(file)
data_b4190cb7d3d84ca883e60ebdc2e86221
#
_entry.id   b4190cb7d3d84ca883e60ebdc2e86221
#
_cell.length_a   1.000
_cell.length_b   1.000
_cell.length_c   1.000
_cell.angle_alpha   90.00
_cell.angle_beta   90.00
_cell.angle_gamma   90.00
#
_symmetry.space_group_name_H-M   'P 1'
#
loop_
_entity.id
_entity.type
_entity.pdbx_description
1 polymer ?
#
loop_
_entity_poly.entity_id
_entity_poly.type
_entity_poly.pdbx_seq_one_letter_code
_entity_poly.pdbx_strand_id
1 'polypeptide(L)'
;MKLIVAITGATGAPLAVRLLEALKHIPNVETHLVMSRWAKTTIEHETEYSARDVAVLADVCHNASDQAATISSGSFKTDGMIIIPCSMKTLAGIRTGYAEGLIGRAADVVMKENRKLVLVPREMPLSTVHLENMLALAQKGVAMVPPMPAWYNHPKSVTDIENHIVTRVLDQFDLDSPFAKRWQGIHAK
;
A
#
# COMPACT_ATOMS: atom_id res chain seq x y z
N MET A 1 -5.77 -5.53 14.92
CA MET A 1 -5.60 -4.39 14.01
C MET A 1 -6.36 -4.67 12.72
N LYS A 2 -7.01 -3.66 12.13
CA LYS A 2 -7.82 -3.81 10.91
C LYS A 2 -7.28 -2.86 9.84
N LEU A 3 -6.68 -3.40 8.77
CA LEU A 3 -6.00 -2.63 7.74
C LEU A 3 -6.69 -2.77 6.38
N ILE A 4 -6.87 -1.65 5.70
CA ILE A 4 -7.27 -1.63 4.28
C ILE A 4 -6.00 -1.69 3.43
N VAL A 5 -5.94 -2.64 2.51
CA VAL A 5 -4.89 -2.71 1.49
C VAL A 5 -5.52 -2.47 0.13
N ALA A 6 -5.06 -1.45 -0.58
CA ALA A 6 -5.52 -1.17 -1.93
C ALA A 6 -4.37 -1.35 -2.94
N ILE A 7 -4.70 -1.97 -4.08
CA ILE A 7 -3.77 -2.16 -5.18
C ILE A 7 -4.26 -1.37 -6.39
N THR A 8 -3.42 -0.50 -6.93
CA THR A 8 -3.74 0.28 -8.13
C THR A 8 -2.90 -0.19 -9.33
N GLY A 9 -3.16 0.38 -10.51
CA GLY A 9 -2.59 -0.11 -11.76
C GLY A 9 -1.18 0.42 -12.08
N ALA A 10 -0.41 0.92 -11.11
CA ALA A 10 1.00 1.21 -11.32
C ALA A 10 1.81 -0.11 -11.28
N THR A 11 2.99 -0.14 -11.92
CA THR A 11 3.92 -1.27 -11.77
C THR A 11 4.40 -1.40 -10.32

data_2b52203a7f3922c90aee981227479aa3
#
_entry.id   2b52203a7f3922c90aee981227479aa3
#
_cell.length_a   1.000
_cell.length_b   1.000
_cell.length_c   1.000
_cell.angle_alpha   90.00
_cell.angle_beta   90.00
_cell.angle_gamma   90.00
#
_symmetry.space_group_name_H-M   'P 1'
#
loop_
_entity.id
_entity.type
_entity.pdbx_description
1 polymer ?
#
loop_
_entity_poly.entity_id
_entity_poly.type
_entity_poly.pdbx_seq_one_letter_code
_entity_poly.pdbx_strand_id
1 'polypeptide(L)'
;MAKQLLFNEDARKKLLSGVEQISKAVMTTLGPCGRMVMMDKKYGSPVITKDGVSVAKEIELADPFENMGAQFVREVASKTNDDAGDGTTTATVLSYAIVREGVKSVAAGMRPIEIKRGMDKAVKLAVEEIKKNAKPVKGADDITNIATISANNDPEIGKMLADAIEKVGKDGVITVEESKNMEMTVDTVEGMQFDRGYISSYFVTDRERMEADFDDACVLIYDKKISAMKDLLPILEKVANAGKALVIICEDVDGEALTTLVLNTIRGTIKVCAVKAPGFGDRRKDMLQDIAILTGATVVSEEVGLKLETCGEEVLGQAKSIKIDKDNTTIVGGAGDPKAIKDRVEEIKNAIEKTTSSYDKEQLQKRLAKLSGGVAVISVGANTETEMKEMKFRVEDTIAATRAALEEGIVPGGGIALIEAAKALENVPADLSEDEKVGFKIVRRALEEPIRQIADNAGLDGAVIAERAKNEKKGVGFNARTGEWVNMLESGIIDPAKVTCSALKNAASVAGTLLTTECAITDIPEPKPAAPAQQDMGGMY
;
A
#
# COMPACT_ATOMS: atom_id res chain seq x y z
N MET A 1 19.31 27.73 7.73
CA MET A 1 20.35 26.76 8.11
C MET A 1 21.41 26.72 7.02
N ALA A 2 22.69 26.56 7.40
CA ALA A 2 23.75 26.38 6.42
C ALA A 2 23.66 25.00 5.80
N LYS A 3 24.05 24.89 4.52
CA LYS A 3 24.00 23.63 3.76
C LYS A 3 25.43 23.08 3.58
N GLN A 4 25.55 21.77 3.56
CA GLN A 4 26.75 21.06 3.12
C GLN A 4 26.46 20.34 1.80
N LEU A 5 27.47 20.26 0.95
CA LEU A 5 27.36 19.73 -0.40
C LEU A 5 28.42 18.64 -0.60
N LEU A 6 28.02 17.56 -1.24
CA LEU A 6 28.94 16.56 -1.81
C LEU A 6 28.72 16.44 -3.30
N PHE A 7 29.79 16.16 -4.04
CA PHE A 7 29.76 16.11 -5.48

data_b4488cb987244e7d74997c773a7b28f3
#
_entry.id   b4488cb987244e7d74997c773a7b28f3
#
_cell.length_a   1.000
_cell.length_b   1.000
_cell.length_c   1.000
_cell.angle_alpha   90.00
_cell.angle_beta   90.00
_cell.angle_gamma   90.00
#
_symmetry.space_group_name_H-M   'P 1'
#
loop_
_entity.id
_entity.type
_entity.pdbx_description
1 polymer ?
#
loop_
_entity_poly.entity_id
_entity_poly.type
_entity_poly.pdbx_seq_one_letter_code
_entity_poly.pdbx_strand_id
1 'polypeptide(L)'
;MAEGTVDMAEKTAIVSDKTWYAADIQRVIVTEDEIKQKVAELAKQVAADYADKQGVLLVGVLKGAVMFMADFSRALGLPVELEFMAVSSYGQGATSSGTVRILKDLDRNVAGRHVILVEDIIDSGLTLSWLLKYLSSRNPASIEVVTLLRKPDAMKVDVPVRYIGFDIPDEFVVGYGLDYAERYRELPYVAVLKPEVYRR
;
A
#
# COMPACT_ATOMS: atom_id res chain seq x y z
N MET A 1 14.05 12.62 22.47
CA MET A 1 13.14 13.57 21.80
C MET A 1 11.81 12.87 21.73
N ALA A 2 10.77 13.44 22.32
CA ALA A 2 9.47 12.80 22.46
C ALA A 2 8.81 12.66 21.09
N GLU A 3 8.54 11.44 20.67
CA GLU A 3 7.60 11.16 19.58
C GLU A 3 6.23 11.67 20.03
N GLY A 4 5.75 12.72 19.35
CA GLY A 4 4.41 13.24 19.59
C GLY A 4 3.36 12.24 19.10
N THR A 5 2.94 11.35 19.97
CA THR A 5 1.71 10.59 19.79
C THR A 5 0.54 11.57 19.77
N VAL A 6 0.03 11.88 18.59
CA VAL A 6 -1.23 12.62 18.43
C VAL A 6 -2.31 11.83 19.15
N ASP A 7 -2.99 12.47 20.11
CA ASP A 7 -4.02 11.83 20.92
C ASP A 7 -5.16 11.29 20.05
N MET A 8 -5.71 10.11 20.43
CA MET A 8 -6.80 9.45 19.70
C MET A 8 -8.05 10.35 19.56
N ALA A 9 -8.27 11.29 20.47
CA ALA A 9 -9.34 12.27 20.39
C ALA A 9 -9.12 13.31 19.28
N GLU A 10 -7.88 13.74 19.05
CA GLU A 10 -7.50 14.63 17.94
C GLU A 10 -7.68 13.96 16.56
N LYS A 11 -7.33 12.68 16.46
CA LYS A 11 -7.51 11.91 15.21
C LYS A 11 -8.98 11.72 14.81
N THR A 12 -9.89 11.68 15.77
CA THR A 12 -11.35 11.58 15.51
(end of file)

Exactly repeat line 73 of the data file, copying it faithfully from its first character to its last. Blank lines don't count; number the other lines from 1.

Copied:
_cell.angle_gamma   90.00